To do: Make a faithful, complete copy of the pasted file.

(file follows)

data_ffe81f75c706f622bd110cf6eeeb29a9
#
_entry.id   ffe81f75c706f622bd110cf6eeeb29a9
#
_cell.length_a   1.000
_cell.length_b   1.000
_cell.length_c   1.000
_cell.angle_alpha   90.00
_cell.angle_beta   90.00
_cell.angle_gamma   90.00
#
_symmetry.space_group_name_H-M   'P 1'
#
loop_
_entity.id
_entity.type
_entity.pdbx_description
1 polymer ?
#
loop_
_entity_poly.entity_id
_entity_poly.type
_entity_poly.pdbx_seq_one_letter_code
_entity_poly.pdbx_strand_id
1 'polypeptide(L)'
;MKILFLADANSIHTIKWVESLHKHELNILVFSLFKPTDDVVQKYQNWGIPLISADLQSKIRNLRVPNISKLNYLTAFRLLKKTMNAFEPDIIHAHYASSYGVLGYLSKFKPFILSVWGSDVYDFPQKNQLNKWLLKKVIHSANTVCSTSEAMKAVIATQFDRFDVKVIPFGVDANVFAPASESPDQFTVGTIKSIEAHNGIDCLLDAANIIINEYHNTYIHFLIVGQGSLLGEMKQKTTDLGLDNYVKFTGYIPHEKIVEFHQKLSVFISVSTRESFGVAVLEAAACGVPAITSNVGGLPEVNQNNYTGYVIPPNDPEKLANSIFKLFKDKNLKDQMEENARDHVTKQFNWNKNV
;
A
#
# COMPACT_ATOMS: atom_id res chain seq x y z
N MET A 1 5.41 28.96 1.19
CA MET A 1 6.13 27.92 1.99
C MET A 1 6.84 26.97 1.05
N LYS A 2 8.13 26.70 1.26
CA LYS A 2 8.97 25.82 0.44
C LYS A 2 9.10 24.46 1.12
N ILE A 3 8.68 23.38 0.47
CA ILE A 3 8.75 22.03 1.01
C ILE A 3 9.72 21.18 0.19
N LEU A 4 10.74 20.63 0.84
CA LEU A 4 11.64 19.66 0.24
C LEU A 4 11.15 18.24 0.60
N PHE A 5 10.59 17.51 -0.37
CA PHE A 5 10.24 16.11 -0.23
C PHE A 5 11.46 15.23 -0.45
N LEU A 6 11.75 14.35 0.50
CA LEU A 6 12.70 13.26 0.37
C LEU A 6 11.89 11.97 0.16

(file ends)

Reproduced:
data_ffe81f75c706f622bd110cf6eeeb29a9
#
_entry.id   ffe81f75c706f622bd110cf6eeeb29a9
#
_cell.length_a   1.000
_cell.length_b   1.000
_cell.length_c   1.000
_cell.angle_alpha   90.00
_cell.angle_beta   90.00
_cell.angle_gamma   90.00
#
_symmetry.space_group_name_H-M   'P 1'
#
loop_
_entity.id
_entity.type
_entity.pdbx_description
1 polymer ?
#
loop_
_entity_poly.entity_id
_entity_poly.type
_entity_poly.pdbx_seq_one_letter_code
_entity_poly.pdbx_strand_id
1 'polypeptide(L)'
;MKILFLADANSIHTIKWVESLHKHELNILVFSLFKPTDDVVQKYQNWGIPLISADLQSKIRNLRVPNISKLNYLTAFRLLKKTMNAFEPDIIHAHYASSYGVLGYLSKFKPFILSVWGSDVYDFPQKNQLNKWLLKKVIHSANTVCSTSEAMKAVIATQFDRFDVKVIPFGVDANVFAPASESPDQFTVGTIKSIEAHNGIDCLLDAANIIINEYHNTYIHFLIVGQGSLLGEMKQKTTDLGLDNYVKFTGYIPHEKIVEFHQKLSVFISVSTRESFGVAVLEAAACGVPAITSNVGGLPEVNQNNYTGYVIPPNDPEKLANSIFKLFKDKNLKDQMEENARDHVTKQFNWNKNV
;
A
#
# COMPACT_ATOMS: atom_id res chain seq x y z
N MET A 1 5.41 28.96 1.19
CA MET A 1 6.13 27.92 1.99
C MET A 1 6.84 26.97 1.05
N LYS A 2 8.13 26.70 1.26
CA LYS A 2 8.97 25.82 0.44
C LYS A 2 9.10 24.46 1.12
N ILE A 3 8.68 23.38 0.47
CA ILE A 3 8.75 22.03 1.01
C ILE A 3 9.72 21.18 0.19
N LEU A 4 10.74 20.63 0.84
CA LEU A 4 11.64 19.66 0.24
C LEU A 4 11.15 18.24 0.60
N PHE A 5 10.59 17.51 -0.37
CA PHE A 5 10.24 16.11 -0.23
C PHE A 5 11.46 15.23 -0.45
N LEU A 6 11.75 14.35 0.50
CA LEU A 6 12.70 13.26 0.37
C LEU A 6 11.89 11.97 0.16